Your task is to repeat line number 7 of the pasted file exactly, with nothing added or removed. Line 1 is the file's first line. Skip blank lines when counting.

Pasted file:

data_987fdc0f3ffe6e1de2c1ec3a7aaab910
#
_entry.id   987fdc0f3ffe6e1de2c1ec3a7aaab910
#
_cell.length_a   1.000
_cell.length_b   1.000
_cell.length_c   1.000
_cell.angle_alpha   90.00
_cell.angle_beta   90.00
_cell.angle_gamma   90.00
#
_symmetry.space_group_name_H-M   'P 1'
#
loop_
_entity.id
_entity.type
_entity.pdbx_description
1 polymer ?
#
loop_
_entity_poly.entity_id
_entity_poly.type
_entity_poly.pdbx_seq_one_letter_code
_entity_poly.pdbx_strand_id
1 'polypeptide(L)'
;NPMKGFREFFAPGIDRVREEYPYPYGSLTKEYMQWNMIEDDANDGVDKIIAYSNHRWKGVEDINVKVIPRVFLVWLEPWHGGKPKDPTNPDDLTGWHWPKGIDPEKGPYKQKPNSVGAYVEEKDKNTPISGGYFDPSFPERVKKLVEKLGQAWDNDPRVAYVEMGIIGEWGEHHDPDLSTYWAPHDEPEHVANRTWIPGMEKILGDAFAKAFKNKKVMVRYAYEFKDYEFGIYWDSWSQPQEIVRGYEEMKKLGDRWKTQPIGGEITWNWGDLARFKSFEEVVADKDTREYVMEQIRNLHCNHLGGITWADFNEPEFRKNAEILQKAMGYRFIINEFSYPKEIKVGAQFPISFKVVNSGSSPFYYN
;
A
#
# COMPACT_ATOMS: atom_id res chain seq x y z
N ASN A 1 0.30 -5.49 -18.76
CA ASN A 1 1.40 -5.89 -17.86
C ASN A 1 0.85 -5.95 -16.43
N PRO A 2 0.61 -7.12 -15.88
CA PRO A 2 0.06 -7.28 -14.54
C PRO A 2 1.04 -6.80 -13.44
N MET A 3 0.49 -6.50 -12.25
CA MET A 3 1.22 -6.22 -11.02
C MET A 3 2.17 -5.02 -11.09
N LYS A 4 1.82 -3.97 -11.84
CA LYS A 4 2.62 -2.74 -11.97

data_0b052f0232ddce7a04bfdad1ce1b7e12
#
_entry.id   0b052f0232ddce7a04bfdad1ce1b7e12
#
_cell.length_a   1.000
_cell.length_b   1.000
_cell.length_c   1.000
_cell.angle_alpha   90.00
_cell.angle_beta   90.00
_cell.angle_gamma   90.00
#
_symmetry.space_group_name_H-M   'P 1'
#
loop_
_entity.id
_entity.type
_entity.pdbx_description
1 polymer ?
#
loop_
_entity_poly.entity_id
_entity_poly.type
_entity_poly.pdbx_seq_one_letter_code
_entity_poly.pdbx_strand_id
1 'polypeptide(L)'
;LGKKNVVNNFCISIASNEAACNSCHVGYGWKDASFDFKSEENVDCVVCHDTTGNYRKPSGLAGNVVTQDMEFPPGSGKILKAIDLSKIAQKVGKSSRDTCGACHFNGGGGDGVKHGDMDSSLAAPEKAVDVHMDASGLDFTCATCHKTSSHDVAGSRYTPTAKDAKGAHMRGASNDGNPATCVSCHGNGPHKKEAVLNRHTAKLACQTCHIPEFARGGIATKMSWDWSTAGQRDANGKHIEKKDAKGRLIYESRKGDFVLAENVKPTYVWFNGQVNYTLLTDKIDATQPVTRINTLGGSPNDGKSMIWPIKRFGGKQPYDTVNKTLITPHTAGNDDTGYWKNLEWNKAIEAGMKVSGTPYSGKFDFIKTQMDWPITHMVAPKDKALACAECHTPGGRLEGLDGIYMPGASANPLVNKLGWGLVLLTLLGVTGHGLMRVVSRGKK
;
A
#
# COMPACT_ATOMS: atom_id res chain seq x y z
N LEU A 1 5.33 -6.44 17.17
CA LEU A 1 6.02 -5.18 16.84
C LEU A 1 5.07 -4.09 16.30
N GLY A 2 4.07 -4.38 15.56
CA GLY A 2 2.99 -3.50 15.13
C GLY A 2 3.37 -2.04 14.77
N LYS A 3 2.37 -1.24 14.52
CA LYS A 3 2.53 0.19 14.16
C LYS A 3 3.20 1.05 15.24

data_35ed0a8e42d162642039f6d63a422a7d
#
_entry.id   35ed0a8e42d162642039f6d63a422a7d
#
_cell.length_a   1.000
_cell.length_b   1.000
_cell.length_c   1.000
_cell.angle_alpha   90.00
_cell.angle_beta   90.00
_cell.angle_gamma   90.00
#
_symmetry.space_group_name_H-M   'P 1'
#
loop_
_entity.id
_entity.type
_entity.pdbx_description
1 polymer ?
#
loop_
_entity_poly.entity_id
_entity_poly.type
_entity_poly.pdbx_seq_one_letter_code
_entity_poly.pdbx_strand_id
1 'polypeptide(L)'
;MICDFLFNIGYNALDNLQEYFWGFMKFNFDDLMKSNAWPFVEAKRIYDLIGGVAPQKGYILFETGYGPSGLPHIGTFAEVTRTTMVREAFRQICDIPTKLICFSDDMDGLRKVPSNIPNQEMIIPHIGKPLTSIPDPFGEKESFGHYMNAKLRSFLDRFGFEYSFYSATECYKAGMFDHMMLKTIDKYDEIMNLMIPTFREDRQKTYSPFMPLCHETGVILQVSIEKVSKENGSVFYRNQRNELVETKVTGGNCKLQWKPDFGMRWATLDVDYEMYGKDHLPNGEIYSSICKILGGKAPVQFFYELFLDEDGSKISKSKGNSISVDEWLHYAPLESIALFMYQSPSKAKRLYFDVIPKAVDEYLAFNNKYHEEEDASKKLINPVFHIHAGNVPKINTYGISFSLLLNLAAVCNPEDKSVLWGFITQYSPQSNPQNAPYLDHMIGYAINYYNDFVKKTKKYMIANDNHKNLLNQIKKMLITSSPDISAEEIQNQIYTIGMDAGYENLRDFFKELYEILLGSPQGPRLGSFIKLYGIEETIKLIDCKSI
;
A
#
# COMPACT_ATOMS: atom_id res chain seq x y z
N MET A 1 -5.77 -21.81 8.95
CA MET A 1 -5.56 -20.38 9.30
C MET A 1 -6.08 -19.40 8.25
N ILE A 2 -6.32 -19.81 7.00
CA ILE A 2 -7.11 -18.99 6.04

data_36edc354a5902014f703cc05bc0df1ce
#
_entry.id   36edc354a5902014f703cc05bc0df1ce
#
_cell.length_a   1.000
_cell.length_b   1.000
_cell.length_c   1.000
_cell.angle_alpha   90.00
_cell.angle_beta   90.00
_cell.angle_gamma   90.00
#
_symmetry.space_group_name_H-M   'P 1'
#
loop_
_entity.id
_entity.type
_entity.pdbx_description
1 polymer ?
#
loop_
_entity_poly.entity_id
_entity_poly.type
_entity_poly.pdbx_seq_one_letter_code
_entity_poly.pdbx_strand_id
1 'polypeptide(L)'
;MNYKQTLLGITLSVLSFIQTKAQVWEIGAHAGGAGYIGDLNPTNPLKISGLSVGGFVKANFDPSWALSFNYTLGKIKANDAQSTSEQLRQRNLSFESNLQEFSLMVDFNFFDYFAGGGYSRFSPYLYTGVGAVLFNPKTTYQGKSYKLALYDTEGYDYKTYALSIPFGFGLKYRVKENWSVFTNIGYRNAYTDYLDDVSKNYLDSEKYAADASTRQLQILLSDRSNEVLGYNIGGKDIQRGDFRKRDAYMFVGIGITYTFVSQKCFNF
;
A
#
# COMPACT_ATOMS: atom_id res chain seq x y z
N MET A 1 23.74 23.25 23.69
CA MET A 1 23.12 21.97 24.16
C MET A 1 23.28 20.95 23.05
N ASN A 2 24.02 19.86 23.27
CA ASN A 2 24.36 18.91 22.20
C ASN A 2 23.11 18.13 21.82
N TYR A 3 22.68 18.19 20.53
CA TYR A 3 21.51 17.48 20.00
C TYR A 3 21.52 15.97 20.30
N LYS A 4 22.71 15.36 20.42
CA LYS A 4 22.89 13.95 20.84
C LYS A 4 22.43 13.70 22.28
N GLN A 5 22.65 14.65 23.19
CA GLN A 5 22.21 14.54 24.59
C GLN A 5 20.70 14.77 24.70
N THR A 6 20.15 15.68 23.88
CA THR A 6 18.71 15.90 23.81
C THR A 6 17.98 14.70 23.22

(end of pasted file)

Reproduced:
_cell.length_c   1.000